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N.Y. face transplant called most extensive of its kind

| Monday, Nov. 16, 2015, 7:57 p.m.

Patrick Hardison was a volunteer firefighter in small-town Mississippi when the accident happened. A house was in flames, with a person trapped, and the roof collapsed just after Hardison raced inside. His helmet was knocked off; he felt his mask melting. He closed his eyes and jumped out the window.

The young man lost his eyelids, ears, lips, most of his nose and his hair that day. He also had disfiguring third-degree burns across his entire face, head, neck and upper torso. His skin was so badly damaged that he was not even able to close his eyes completely.

“From that day on, Sept. 5, 2001, there was no normal tissue left throughout his face,” Eduardo D. Rodriguez, chair of plastic surgery at New York University's Langone Medical Center, said in recounting the first responder's story.

In a press conference Monday, the medical center announced that

Hardison, now 41 and a father of five, had undergone the world's most extensive face transplant to date. The donor was a young BMX cyclist from Ohio named David Rodebaugh, whose family donated his liver, kidneys, and both eyes to help other patients. A representative from LiveOnNY, which works to match donors with recipients in the New York metropolitan area, said his mother didn't hesitate when asked about the face transplant and called her son “a free spirit who loved life.”

Rodebaugh died in July when he crashed and hit his head while riding in Brooklyn. He was 26 — virtually the same age as Hardison was when he was injured.

The years after the fire were full of dark, horrific pain. Hardison underwent more than 70 surgeries that involved multiple grafts from his leg to his face. Yet he was still very disfigured — with “no semblance of normal anatomy,” as Rodriguez put it — and had to hide behind sunglasses and a baseball cap whenever he went out. Talking or eating was excruciating.

A friend at Hardison's church heard about the work Rodriguez had done at the University of Maryland Medical Center for another man whose face had been damaged and contacted the surgeon on his behalf. Hardison became a patient of Rodriguez's while the doctor was at UMMC and continued to work with him after he was recruited to join NYU Langone.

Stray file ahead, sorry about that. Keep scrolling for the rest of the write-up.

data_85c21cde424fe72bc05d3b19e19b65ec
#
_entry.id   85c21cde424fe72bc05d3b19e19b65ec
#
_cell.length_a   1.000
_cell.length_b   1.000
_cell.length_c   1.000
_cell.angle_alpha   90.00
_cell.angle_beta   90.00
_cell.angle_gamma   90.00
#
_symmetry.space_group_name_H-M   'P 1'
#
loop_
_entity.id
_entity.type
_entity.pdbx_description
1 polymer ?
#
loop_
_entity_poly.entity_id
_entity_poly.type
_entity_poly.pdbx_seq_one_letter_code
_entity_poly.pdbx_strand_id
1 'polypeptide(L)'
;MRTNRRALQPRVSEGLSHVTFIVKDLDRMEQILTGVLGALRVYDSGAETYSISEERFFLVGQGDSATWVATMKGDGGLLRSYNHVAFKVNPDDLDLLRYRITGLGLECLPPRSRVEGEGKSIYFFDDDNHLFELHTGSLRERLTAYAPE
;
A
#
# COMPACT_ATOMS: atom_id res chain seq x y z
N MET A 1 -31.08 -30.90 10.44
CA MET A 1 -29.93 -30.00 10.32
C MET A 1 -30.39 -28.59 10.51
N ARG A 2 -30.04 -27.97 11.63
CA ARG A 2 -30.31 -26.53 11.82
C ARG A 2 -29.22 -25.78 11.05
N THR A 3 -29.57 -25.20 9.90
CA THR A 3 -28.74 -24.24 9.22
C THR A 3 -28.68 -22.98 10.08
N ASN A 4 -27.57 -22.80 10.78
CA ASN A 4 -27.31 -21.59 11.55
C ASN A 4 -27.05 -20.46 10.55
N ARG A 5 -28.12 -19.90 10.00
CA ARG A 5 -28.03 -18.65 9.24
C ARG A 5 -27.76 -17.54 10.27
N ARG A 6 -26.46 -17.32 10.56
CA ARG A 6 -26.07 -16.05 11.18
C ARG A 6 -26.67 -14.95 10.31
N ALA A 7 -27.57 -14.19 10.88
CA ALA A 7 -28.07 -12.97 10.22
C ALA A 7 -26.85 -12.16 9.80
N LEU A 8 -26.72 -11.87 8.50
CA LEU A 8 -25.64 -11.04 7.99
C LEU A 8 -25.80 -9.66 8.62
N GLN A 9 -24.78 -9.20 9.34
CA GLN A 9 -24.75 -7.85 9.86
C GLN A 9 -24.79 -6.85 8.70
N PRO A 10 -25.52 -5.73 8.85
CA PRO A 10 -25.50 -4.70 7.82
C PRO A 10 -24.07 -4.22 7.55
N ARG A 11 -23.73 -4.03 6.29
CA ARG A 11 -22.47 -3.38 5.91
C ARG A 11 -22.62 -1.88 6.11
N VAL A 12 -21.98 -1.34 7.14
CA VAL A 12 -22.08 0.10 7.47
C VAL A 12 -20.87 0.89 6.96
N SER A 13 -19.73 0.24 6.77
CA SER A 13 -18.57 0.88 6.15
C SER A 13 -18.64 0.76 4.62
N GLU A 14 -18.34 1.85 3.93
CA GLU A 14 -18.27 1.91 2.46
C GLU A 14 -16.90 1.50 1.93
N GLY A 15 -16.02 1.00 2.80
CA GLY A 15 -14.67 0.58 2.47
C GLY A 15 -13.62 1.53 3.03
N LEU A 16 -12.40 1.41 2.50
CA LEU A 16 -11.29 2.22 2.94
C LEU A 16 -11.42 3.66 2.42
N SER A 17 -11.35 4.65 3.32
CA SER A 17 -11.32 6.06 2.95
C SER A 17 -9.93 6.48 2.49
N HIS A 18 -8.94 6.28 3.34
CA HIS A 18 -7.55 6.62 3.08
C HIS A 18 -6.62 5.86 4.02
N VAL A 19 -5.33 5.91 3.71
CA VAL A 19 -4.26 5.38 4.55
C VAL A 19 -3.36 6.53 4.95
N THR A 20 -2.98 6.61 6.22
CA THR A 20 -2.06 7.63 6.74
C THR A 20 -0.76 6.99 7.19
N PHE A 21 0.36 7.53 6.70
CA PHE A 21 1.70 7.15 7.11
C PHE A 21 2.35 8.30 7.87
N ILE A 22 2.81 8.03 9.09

The transplant operation, which took place Aug. 14, was funded by a grant from NYU Langone. The hospital estimates it cost between $850,000 and $1 million.

The university said that just three months after the surgery — a critical period when most rejections occur — Hardison is “doing well and is quickly returning to his daily routines.”

“I am deeply grateful to my donor and his family,” Hardison said in a statement. “I hope they see in me the goodness of their decision.”

Rodriguez said that one of the most moving moments for him was when Hardison went out after his surgery to buy clothes. “For him, it was so remarkable that no one stared at him. . . . It was a very emotional exchange for us,” Rodriguez said.

The medical science behind transplants has been progressing at a rapid pace in recent years. Patients have seen miraculous results with womb transplants, penis transplants and hand transplants, as well as tongue transplants.

The world's first partial face transplant was performed in 2005 in France on a woman who lost her lips, cheeks, chin and most of her nose after she was mauled by her dog. The first full face transplant took place in 2010 in Spain. The procedures set off a firestorm of ethical debate about whether such risky surgeries should be undertaken to improve someone's quality of life — rather than save it.

In total, roughly 35 patients worldwide have had face transplants. The chance of complications, even death, is very high. Even if the initial surgery, which is enormously complicated and dangerous, goes well, they face significant risk that their body will reject the foreign part. Many doctors believe these patients will have to take immunosuppressant drugs their whole lives.

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